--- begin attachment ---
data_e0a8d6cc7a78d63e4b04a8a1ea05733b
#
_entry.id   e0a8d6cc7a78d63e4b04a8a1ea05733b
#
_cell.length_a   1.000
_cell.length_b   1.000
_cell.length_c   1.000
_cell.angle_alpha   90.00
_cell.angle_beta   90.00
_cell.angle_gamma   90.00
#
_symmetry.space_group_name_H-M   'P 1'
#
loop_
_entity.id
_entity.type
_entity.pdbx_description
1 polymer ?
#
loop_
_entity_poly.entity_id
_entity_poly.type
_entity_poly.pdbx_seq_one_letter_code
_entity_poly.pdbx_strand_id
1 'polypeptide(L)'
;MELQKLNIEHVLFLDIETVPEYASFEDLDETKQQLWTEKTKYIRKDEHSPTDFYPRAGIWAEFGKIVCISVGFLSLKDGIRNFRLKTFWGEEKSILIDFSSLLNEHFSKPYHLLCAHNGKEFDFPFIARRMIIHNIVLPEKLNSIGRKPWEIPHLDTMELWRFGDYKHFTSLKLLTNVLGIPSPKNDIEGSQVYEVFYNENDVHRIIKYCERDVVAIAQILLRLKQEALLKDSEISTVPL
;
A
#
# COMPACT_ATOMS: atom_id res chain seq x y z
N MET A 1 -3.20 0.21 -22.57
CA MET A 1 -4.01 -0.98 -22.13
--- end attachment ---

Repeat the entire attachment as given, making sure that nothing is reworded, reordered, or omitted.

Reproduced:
data_e0a8d6cc7a78d63e4b04a8a1ea05733b
#
_entry.id   e0a8d6cc7a78d63e4b04a8a1ea05733b
#
_cell.length_a   1.000
_cell.length_b   1.000
_cell.length_c   1.000
_cell.angle_alpha   90.00
_cell.angle_beta   90.00
_cell.angle_gamma   90.00
#
_symmetry.space_group_name_H-M   'P 1'
#
loop_
_entity.id
_entity.type
_entity.pdbx_description
1 polymer ?
#
loop_
_entity_poly.entity_id
_entity_poly.type
_entity_poly.pdbx_seq_one_letter_code
_entity_poly.pdbx_strand_id
1 'polypeptide(L)'
;MELQKLNIEHVLFLDIETVPEYASFEDLDETKQQLWTEKTKYIRKDEHSPTDFYPRAGIWAEFGKIVCISVGFLSLKDGIRNFRLKTFWGEEKSILIDFSSLLNEHFSKPYHLLCAHNGKEFDFPFIARRMIIHNIVLPEKLNSIGRKPWEIPHLDTMELWRFGDYKHFTSLKLLTNVLGIPSPKNDIEGSQVYEVFYNENDVHRIIKYCERDVVAIAQILLRLKQEALLKDSEISTVPL
;
A
#
# COMPACT_ATOMS: atom_id res chain seq x y z
N MET A 1 -3.20 0.21 -22.57
CA MET A 1 -4.01 -0.98 -22.13